AS
Atmospheric Sciences

Atmospheric Science

The perfect ice floe

The perfect ice floe

Current position: 89°31.85 N, 62°0.45 E, drifting with a multi-year ice floe (24th August 2018) With a little more than three weeks into the Arctic Ocean 2018 Expedition, the team has found the right ice floe and settled down to routine operations. Finding the perfect ice floe for an interdisciplinary science cruise is not an easy task. The Arctic Ocean 2018 Expedition aims to understand the linka ...[Read More]

Into the mist of studying the mystery of Arctic low level clouds

Into the mist of studying the mystery of Arctic low level clouds

This post is the first of a “live-series of blog post” that will be written by Julia Schmale while she is participating in the Arctic Ocean 2018 expedition. Low level Arctic clouds are still a mystery to the atmospheric science community. To understand their role the present and future Arctic climate, the Arctic Ocean 2018 Expedition is currently under way with an international group o ...[Read More]

Buckle up! Its about to get bumpy on the plane.

Buckle up! Its about to get bumpy on the plane.

Clear-Air Turbulence (CAT) is a major hazard to the aviation industry. If you have ever been on a plane you have probably heard the pilots warn that clear-air turbulence could occur at any time so always wear your seatbelt. Most people will have experienced it for themselves and wanted to grip their seat. However, severe turbulence capable of causing serious passengers injuries is rare. It is defi ...[Read More]

Volcanic Ash Particles Hold Clues to Their History and Effects

Volcanic Ash Particles Hold Clues to Their History and Effects

Volcanic Ash as an Active Agent in the Earth System (VA3): Combining Models and Experiments; Hamburg, Germany, 12–13 September 2016 Volcanic ash is a spectacular companion of volcanic activity that carries valuable information about the subsurface processes. It also poses a range of severe hazards to public health, infrastructure, aviation, and agriculture, and it plays a significant role in bioge ...[Read More]

How can we use meteorological models to improve building energy simulations?

How can we use meteorological models to improve building energy simulations?

Climate change is calling for various and multiple approaches in the adaptation of cities and mitigation of the coming changes. Because buildings (residential and commercial) are responsible of about 40% of energy consumption, it is necessary to build more energy efficient ones, to decrease their contribution to greenhouse gas emissions. But what is the relation with the atmosphere. It is two fold ...[Read More]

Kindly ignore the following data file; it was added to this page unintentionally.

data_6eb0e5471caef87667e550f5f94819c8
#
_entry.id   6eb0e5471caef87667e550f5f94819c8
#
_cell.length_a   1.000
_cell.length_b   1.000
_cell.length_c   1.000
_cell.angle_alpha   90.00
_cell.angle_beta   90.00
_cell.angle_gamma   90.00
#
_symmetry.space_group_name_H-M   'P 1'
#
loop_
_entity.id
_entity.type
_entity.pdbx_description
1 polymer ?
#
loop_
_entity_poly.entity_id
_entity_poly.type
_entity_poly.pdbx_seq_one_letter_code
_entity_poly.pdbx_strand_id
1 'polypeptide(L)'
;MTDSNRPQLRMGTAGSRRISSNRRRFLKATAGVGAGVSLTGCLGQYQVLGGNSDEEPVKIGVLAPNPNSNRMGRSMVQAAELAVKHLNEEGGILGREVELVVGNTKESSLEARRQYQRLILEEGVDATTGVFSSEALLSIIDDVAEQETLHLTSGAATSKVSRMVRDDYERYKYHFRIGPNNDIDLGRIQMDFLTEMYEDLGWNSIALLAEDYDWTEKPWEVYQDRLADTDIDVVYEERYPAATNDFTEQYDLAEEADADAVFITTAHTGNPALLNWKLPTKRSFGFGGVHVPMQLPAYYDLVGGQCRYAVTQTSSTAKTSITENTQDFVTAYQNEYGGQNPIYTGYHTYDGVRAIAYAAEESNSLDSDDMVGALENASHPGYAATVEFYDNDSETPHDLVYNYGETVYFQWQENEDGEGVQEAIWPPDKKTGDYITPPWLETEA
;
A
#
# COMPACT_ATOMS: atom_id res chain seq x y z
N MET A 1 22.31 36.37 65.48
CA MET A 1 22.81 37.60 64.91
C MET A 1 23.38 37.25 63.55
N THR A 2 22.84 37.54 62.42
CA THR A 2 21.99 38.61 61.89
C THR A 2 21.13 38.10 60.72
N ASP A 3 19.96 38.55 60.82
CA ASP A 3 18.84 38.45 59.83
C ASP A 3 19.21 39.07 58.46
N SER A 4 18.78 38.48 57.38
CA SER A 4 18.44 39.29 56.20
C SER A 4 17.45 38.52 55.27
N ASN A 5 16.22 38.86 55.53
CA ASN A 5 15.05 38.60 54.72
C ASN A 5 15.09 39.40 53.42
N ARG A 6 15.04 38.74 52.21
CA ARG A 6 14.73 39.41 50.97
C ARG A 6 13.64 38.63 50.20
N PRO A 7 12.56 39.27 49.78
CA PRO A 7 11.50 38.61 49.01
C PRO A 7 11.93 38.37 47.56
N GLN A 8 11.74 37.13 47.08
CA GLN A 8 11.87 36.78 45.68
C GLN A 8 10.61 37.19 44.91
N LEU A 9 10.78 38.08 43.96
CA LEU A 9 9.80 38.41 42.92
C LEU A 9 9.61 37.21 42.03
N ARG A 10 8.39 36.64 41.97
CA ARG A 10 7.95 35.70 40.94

The art of turning climate change science to a crochet blanket

The art of turning climate change science to a crochet blanket

We welcome a new guest post from Prof. Ellie Highwood on why she made a global warming blanket and how you could the same! What do you get when you cross crochet and climate science? A lot of attention on Twitter. At the weekend I like to crochet. Last weekend I finished my latest project and posted the picture on Twitter. And then had to turn the notifications off because it all went a bit noisy. ...[Read More]

What? Ice lollies falling from the sky?

What? Ice lollies falling from the sky?

You have more than probably eaten many lollipops as a kid (and you might still enjoy them. The good thing is that you do not necessarily need to go to the candy shop to get them but you can simply wait for them to fall from the sky and eat them for free. Disclaimer: this kind of lollies might be slightly different from what you expect… Are lollies really falling from the sky? Eight years ago ...[Read More]

Black Carbon: the dark side of warming in the Arctic

Black Carbon: the dark side of warming in the Arctic

When it comes to global warming, greenhouse gases – and more specifically CO2 – are the most often pointed out. Fewer people know however that tiny atmospheric particles called ‘black carbon’ also contribute to the current warming. This post presents a paper my colleague and I recently published in Nature Communications . Our study sheds more light into the chemical make-up of black ca ...[Read More]

Science Communication – Brexit, Climate Change and the Bluedot Festival

Science Communication – Brexit, Climate Change and the Bluedot Festival

Earlier this summer journalists, broadcasters, writers and scientists gathered in Manchester, UK for the Third European Conference of Science Journalists (ECSJ) arranged by two prestigious organisations. Firstly, the Association of British Science Writers (ABSW) who provides support to those who write about science and technology in the UK through debates, events and awards. Secondly the European ...[Read More]

How does weather affect volcanoes?

How does weather affect volcanoes?

I was taking a plane trip home recently. To kill the time I got talking with the person sitting next to me and naturally one of their first questions was to ask me what I did for a living. To avoid a complicated discussion about the nuances of my research I summarised – ‘I am a volcanic meteorologist’. They were interested and wanted to know all about how volcanoes affect the weather, ...[Read More]